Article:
Malala Yousafzai has received over forty awards. In 2013, she was nominated for the Nobel Peace Prize but did not win. In 2014, she won the Nobel Peace Prize for support for women's rights and the spread of education across the world. When she won the Nobel Peace Prize in 2014, she set the record for the youngest Nobel Peace Prize winner. Malala Yousafzai also holds the record for the most searched for woman on Google in 2013. Furthermore, Malala Yousafzai has won the Sakharov award in 2013 for supporting human rights. In December of 2011, Malala Yousafzai was awarded the National Youth Prize for her promotion of women's education. The award was later renamed the National Malala Peace Prize in her honor. In 2013, 2014, and 2015, Malala Yousafzai was listed under the TIMES 100 most influential people. Malala Yousafzai has won many more awards for her brave actions.
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Besides spreading the idea of education for all across the world, Malala Yousafzai has many interests. One of Yousafzai's hobbies is reading. Malala Yousafzai is a voracious reader who loves to read anything. When she left her home, the only thing she could think about was the books she left at home. Malala Yousafzai loves competing against her friends; every year, her best friend Moniba would compete against her in getting ranked first in their class. Malala Yousafzai also loves her education. She continued to pursue her education even after facing many threats. Also, she mentions her interest in public speaking. The activist loves to speak in front of crowds and practices for her speeches - giving speeches is something she loves to do.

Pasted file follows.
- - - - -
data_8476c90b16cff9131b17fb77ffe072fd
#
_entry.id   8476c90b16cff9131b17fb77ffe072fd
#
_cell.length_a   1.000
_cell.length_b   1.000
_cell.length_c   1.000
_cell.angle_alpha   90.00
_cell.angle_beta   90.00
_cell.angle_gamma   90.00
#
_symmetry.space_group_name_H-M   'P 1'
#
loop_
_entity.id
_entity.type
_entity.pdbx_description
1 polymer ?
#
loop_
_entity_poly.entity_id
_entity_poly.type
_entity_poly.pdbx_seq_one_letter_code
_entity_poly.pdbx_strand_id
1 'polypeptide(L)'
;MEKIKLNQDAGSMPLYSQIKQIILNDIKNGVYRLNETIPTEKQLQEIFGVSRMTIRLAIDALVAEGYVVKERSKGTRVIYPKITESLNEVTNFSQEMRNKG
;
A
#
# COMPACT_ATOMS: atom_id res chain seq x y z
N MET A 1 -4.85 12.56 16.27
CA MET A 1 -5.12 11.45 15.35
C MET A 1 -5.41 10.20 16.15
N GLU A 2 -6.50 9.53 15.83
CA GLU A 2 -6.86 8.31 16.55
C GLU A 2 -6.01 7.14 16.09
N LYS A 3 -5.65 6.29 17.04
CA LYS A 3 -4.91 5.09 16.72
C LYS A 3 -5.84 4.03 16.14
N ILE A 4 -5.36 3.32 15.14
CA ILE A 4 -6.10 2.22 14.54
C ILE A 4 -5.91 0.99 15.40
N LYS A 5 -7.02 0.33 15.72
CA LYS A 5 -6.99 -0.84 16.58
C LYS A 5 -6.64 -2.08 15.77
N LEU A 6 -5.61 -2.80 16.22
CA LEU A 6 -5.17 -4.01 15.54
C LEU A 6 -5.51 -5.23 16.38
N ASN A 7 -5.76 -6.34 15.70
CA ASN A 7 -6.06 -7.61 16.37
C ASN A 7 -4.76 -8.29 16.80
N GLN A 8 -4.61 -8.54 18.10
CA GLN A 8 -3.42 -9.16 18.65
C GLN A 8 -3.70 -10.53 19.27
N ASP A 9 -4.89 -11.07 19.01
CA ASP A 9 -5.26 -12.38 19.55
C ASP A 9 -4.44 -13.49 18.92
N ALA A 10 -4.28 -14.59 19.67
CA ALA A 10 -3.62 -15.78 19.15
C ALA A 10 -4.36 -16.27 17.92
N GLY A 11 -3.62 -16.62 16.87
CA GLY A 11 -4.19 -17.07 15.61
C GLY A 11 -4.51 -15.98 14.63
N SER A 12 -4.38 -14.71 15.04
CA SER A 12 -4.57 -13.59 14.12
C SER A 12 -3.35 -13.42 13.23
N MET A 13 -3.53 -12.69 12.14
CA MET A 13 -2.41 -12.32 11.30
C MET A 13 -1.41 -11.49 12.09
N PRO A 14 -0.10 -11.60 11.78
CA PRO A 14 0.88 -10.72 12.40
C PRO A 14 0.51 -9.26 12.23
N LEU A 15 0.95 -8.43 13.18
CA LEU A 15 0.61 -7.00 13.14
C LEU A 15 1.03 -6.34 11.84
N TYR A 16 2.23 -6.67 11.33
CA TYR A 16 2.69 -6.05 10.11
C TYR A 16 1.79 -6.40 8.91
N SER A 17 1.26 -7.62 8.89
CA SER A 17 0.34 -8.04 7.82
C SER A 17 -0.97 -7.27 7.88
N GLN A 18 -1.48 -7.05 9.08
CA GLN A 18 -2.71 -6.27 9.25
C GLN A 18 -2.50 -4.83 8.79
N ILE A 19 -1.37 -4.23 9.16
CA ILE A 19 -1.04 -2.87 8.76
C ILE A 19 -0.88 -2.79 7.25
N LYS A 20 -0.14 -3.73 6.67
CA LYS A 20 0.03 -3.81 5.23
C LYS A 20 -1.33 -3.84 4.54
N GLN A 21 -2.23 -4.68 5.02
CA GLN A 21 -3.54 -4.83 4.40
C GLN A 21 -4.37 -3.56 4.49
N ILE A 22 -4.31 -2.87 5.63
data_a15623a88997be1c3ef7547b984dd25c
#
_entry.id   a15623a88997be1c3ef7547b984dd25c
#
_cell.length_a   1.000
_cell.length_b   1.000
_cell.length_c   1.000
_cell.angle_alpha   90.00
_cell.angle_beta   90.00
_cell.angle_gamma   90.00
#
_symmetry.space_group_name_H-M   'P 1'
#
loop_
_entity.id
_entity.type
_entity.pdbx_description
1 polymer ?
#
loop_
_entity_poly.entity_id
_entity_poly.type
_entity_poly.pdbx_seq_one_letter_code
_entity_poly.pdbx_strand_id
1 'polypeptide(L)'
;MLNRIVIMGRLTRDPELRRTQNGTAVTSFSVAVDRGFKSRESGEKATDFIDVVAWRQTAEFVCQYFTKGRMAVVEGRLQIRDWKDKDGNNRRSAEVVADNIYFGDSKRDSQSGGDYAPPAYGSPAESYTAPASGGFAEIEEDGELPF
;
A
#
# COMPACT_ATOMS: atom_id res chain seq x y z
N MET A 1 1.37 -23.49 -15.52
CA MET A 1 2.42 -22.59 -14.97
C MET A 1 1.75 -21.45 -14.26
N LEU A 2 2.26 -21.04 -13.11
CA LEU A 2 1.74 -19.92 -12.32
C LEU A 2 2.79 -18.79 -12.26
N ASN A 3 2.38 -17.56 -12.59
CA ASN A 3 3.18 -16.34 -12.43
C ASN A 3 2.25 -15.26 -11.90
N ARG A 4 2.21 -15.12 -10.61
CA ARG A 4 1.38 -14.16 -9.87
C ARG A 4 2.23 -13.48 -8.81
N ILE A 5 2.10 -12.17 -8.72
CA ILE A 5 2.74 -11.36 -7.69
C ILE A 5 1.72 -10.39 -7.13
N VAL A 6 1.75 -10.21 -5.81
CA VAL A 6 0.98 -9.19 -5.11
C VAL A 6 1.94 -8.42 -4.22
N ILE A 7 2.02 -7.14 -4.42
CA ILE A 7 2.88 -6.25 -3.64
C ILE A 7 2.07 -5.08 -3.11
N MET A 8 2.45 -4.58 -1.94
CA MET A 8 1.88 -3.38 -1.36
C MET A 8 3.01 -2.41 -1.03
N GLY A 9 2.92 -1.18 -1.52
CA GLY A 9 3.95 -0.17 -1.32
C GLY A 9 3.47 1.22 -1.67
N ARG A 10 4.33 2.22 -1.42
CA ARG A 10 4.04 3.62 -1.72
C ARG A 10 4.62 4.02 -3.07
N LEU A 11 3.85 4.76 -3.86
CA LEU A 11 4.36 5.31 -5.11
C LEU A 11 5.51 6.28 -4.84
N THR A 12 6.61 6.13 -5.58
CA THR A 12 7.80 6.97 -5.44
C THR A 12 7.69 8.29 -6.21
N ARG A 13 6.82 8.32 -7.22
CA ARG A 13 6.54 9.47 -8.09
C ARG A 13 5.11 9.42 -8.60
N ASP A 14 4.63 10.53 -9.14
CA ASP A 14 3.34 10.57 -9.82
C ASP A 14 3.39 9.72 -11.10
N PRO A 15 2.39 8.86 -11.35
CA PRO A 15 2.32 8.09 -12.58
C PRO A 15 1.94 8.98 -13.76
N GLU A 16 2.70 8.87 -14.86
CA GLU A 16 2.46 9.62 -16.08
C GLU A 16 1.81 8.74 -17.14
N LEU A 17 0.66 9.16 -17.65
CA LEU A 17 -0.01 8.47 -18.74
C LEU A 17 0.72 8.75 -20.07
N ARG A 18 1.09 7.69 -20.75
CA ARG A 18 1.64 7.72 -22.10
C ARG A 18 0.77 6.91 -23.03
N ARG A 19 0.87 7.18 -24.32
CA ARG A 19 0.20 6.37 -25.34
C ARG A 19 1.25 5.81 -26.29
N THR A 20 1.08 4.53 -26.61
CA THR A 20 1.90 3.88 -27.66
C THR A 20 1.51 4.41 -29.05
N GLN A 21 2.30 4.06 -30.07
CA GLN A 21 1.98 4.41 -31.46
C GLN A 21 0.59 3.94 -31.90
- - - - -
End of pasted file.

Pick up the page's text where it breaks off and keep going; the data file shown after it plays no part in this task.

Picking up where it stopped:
A tangible object that stands as a symbol for Malala Yousafzai is a bouncy ball. Like a bouncy ball, Malala Yousafzai wants to reach as high as she can in her education and her cause. She wants to spread her goal of equality for women and education to the max potential; similarly, a bouncy ball bounces as high as it can after being bounced to reach its maximum height. Furthermore, a bouncy ball bounces back when hitting an obstacle like a wall. A bouncy ball does not stop and roll off when it hits a wall; rather, it comes back with more force. Similarly, Malala Yousafzai bounces back from obstacles with more power rather than being dejected and giving up. For instance, when the activist was shot, she came back with more force and a stronger message than before. She was more determined to change the world. Her biography mentions, "I want to learn and be trained well with the weapon of knowledge. Then I will be able to fight more effectively for my cause" (Yousafzai and Lamb 154). This quote displays Yousafzai's tenacity; after hitting an obstacle (being shot) she came back with more power and a will to be a better supporter of women's rights. She and a bouncy ball are both alike - they have the will to fight and reach their highest potential.